A few years ago, our entire family went to Ireland for Christmas to visit my husband’s family. The trip was fantastic, but did present itself with one problem: how on earth were we going to do presents? This was about the time airlines were getting very strict…and expensive…about luggage, so we needed to get very creative about gift-giving for the kids.
That’s when I stumbled on a fabulous article in Richmond Parents magazine in which the mom-author described her now-almost-grown-kids’ favorite annual gift: the coupon book.
Started as a money-saving technique and continued due to popularity, this mother gives her kids a hand-made set of coupons, most of which have little or no money value, as their main gift. You read right.
In this fabulous book, the coupons are not made up of “$10 shopping at Target"; "a new bike you pick out…” or the like, but rather an entirely different set of “gifts” the kids adore.
The first type of “coupon” allows the children to break rules. “One night of unlimited TV”, or “One week of not making up the bed” are the most memorable. By giving her children a chance NOT to do what they normally have to, she both reinforces the necessity of the rules the other times of year (“Oh, you didn’t make up your bed? Well, I guess you just used your coupon!”) and allows for some slack.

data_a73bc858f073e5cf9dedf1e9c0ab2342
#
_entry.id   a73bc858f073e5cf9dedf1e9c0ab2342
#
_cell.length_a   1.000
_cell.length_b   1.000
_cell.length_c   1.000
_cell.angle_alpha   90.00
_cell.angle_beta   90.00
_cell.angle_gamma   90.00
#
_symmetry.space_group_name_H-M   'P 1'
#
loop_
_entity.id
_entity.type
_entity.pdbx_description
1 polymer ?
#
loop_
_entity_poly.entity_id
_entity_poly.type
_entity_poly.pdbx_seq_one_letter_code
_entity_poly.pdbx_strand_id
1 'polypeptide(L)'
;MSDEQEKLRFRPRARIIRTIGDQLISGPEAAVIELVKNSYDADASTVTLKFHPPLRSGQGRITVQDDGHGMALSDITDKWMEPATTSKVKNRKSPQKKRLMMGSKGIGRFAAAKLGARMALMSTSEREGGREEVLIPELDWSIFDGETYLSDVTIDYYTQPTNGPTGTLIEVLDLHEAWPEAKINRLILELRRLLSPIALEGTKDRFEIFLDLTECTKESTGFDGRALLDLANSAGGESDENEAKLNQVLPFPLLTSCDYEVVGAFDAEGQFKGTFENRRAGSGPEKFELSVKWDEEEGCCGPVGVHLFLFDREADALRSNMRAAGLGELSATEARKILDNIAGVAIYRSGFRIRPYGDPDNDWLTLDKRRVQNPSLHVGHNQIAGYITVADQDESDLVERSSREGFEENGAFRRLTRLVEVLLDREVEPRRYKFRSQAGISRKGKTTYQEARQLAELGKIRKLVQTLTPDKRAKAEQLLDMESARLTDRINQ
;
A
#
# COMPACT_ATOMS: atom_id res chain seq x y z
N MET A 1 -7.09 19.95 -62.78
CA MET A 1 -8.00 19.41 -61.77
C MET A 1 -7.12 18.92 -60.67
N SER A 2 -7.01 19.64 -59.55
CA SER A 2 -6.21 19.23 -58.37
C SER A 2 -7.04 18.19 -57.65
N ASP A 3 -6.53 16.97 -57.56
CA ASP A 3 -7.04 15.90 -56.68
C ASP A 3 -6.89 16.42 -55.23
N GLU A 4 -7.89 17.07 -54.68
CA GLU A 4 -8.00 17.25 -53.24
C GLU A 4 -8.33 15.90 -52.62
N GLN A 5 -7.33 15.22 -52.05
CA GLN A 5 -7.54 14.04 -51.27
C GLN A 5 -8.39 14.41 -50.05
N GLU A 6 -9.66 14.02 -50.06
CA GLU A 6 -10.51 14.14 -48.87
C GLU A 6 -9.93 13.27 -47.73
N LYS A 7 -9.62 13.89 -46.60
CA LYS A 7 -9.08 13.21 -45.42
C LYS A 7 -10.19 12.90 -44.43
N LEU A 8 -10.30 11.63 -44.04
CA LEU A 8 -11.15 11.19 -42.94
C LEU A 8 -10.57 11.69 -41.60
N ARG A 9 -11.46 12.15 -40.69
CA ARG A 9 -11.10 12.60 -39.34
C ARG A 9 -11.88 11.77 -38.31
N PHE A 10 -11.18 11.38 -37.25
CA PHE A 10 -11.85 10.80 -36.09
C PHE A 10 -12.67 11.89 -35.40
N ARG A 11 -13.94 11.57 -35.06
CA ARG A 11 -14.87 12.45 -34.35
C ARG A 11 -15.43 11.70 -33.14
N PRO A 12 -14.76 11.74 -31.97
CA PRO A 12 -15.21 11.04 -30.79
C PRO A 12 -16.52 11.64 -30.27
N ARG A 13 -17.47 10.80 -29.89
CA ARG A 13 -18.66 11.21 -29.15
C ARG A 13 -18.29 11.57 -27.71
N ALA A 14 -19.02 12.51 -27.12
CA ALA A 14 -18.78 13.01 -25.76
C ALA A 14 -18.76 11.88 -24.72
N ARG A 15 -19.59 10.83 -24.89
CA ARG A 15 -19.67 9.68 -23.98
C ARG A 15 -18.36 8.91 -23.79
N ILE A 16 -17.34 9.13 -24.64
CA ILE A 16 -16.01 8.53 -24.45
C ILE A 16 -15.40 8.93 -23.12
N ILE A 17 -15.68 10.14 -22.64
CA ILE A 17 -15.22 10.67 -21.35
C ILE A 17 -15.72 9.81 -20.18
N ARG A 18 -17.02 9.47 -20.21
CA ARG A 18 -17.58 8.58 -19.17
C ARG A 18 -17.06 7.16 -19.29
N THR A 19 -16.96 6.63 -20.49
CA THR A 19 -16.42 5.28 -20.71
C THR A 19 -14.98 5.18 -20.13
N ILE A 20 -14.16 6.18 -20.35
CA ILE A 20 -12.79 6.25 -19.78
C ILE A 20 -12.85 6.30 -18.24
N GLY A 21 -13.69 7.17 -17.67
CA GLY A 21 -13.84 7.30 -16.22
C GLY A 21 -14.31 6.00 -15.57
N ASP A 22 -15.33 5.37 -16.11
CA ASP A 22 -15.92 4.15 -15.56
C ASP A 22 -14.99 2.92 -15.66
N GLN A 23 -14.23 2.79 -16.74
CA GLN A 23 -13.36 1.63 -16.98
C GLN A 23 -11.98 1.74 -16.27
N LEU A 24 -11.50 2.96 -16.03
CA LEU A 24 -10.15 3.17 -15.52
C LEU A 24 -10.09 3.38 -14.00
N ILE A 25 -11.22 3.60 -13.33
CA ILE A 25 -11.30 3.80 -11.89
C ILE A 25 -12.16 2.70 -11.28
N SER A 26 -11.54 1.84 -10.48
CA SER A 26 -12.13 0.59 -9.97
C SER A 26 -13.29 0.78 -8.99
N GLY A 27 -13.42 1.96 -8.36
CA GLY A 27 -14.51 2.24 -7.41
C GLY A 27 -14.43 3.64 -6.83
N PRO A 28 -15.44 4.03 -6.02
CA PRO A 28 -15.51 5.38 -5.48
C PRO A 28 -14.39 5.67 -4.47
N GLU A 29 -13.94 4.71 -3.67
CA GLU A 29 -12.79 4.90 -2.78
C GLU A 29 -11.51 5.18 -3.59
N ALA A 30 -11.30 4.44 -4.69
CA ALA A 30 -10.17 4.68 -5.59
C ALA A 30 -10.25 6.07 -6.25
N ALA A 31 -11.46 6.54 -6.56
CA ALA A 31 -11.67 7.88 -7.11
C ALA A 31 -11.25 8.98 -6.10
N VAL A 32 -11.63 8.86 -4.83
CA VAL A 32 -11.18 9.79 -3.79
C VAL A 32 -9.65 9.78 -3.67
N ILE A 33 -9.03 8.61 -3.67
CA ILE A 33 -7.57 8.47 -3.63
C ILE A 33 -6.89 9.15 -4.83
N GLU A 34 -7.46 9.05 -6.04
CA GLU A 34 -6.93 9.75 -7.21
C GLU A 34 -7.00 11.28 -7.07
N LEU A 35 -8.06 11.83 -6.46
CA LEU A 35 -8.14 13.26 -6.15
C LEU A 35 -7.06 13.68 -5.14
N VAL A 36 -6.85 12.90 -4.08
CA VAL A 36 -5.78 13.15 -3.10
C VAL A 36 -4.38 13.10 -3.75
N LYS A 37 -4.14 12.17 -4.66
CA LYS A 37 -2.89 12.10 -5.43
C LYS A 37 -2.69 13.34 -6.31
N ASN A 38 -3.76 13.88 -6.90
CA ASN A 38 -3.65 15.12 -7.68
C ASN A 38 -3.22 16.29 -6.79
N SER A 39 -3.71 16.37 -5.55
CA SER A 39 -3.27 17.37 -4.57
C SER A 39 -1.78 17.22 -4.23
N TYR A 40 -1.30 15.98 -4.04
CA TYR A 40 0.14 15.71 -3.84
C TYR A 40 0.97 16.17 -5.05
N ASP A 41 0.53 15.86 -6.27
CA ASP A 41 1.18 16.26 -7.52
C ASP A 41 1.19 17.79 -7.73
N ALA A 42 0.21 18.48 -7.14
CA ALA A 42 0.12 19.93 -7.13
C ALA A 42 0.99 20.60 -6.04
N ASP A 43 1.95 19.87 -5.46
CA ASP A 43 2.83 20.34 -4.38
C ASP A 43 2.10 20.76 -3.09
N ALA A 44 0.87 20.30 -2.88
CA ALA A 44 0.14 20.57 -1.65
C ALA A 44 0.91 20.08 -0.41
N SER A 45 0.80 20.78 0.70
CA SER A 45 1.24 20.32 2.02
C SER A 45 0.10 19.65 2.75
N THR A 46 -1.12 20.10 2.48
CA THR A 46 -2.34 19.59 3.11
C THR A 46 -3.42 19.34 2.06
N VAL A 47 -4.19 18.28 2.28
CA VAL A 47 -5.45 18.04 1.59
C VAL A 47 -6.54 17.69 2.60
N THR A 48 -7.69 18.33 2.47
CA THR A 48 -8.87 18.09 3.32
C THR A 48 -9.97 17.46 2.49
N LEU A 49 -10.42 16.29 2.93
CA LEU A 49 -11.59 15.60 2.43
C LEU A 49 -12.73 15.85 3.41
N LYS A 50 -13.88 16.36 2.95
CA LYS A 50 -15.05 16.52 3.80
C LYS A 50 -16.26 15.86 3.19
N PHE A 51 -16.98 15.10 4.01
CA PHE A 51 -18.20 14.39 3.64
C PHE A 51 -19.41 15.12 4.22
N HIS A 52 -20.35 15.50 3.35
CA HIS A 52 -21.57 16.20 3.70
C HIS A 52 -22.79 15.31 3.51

The second set of coupons involve attention. “One lunch date alone with Mommy”, “One hour of Daddy playing the board game of your choice.” This makes the kids feel important, prioritizes quality time together, and is priceless yet free.
The final set involves things one might allow the kids to do anyway at times, but sets clear limits. “One box of any cereal you want”, “One sleepover with 3 friends invited”. These coupons allow a parent to say “yes”, but then be able to stop saying “yes” even though she said “yes” once before….you know where I’m going with this.
The sky’s the limit with these books, but for us, they have moved beyond a financial or weight-limit “emergency gift” and become the backbone of our holiday gift planning. Making up these coupon books for our kids allows my husband and I to sit back and think about fun things we want to do in the upcoming year (“camping trip to the Outer Banks”), encourage budding interests in our children (“one afternoon playing tennis with Daddy”), and give attention to those needing it the most (“one week of tuck-ins alone, just with Mom”).
And yes, it saves tons of money too.